If recent developments are any indication, South American political elites seem to have jettisoned much of the high minded left idealism of past years in favor of crass economic interests. In a somewhat outlandish turn of events, Brazil has embraced Vladimir Putin, a figure who has desperately sought to end his country's political and diplomatic isolation. Since Russia came to the aid of Ukraine's rebels, the west has imposed stiff sanctions on the Kremlin, and Putin seems keen on consolidating the inchoate BRICS group (which counts Brazil, Russia, India, China and South Africa as members) as a means of counteracting such pressure.
Far from protesting Russian aggrandizement, Brazil has warmed to Putin and there are even plans afoot to found a so-called BRICS development bank no less. Brazil's courting of Russia is a bad political sign for the future. To be sure, Latin America has its own reasons to oppose U.S.-influenced financial institutions such as the International Monetary Fund (IMF) and World Bank. Indeed, loan recipients have long resented the lecturing IMF, which imposes tough reforms in lieu of financial assistance. In light of the region's unfortunate historic experience with such entities, it's politically understandable that many countries would seek to build up their own rival institutions.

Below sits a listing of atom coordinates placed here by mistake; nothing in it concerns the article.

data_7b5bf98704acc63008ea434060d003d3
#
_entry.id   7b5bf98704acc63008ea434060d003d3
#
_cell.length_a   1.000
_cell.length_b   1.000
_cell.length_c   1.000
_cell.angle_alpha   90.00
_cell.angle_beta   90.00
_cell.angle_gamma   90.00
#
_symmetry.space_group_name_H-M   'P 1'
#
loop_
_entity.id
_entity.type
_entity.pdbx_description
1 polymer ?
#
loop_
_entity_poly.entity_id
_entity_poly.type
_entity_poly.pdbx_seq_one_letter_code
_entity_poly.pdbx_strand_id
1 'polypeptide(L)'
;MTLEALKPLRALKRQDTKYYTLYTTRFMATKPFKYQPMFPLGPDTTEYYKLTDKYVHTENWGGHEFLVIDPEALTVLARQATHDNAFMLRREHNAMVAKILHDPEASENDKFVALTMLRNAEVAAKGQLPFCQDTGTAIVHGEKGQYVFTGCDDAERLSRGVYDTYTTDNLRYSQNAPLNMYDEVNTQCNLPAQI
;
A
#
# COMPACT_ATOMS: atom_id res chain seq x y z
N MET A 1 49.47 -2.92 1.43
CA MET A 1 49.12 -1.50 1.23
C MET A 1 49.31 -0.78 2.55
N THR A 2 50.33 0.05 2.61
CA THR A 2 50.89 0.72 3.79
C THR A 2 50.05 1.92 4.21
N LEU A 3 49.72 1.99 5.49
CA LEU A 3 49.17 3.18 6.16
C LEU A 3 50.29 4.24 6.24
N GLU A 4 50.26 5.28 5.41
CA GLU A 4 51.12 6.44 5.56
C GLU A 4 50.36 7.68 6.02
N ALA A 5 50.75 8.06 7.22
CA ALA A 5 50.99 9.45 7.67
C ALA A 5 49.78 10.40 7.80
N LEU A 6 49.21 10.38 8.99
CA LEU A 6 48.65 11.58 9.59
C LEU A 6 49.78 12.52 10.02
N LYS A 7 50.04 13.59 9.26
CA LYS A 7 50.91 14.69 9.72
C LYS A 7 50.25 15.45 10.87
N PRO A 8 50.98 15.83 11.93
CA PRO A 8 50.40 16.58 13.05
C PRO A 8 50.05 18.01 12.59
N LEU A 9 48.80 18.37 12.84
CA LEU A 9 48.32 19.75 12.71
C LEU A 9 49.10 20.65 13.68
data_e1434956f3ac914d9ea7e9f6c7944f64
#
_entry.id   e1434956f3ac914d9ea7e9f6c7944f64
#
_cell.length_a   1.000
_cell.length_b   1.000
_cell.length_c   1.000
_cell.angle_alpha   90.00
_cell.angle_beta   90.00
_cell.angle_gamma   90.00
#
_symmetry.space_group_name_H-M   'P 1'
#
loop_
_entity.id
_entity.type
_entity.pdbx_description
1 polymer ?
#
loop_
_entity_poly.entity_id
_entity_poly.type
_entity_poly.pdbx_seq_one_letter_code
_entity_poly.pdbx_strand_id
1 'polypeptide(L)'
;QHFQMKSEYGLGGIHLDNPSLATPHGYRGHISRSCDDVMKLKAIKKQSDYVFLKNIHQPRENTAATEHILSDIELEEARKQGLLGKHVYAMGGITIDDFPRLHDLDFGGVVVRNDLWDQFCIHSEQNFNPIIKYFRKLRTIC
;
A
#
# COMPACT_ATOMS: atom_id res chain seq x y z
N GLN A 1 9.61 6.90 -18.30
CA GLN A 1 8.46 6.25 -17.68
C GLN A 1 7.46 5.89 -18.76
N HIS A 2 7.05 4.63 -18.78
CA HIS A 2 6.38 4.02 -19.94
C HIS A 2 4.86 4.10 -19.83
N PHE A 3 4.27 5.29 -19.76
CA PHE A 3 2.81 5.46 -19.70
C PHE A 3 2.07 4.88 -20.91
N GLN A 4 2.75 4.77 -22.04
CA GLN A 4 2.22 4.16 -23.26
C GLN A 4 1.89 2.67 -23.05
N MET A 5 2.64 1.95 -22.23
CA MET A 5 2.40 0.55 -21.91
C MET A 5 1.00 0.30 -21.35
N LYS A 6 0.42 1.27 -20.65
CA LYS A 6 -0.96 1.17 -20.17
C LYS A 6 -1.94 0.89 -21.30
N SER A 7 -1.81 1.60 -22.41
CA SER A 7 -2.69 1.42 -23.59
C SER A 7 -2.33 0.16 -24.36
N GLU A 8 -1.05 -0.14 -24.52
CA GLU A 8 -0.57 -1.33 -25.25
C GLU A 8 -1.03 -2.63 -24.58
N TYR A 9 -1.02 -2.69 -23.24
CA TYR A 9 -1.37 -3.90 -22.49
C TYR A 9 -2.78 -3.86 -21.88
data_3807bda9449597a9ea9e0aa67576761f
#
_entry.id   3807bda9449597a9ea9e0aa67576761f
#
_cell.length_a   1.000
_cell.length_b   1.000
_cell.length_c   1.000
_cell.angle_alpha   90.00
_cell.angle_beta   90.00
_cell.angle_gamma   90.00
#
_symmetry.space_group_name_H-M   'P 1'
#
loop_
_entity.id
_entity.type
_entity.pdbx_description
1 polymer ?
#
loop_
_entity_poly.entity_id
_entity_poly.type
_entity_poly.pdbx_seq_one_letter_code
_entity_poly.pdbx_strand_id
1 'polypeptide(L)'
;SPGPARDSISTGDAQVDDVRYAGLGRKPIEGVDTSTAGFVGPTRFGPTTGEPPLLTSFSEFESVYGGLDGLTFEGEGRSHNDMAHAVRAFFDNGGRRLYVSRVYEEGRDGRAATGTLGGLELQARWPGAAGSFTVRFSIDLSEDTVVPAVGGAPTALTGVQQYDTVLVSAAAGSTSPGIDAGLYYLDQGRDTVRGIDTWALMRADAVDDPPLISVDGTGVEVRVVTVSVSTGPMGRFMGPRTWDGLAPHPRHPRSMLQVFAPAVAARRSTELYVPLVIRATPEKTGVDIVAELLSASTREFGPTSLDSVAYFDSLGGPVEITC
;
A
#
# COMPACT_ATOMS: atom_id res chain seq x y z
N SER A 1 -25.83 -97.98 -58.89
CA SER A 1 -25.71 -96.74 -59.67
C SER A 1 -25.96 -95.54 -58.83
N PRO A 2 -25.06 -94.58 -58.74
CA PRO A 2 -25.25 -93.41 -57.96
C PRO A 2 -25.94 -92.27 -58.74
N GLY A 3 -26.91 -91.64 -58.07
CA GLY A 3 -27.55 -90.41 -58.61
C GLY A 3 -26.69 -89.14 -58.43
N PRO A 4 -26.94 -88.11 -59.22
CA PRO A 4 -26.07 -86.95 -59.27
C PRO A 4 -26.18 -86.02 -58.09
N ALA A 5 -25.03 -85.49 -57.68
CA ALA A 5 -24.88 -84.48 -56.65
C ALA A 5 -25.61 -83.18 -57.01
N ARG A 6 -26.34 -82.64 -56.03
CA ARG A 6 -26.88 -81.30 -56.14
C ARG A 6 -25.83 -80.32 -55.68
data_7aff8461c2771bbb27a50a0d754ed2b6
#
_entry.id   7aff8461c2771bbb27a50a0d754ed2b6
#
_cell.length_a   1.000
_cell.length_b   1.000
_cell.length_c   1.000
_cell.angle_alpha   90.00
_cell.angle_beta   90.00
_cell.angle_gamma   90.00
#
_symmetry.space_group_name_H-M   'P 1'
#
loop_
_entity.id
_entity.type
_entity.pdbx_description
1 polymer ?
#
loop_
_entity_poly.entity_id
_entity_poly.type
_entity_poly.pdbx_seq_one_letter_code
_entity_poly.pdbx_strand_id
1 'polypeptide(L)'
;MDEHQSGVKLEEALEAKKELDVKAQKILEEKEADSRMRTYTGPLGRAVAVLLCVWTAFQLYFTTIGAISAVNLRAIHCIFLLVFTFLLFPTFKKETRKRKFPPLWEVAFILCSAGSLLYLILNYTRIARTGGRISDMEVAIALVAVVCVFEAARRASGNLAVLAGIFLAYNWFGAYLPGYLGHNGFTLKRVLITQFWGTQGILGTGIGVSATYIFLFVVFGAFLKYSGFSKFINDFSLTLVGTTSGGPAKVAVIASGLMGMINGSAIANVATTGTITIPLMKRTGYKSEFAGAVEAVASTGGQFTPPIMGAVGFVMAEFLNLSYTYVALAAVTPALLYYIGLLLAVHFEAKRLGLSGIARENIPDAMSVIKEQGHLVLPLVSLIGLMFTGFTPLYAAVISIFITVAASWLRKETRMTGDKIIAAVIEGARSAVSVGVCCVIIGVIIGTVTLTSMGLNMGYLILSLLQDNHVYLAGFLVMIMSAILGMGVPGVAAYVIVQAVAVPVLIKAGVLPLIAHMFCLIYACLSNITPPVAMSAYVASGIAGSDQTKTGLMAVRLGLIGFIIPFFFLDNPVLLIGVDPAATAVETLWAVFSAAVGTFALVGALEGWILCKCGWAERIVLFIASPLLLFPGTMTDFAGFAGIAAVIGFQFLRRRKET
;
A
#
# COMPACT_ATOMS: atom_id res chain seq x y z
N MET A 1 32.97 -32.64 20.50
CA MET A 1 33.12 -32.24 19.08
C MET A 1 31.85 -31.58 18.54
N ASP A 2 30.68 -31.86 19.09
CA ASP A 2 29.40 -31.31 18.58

Nevertheless, the idea of countering western financial muscle through an alliance with Russia is dubious at best. What is more, there are serious questions about the viability of the new BRICS bank, as well as its commitment to sustainable development. Moreover, by calling for the creation of a BRICS bank, Brazilian President Dilma Rousseff and others seem to be turning their backs on previous and more innovative efforts in Latin America to counteract western-style capitalism.
Bank of the South Imbroglio
Though certainly disappointing, Rousseff's embrace of the BRICS bank and Putin should not come as a great surprise. Though Brazil forms part of the original "Pink Tide" of leftist regimes taking power in the hemisphere, the country has always been most cautious when it came to promoting a truly progressive agenda, and in some cases the South American giant has even watered down such impulses. Take, for example, Brazil's posture towards Venezuelan-inspired Bank of the South, an initiative launched by Venezuela's Hugo Chávez in 2007 to counteract the IMF while fostering regional integration, poverty alleviation and investment.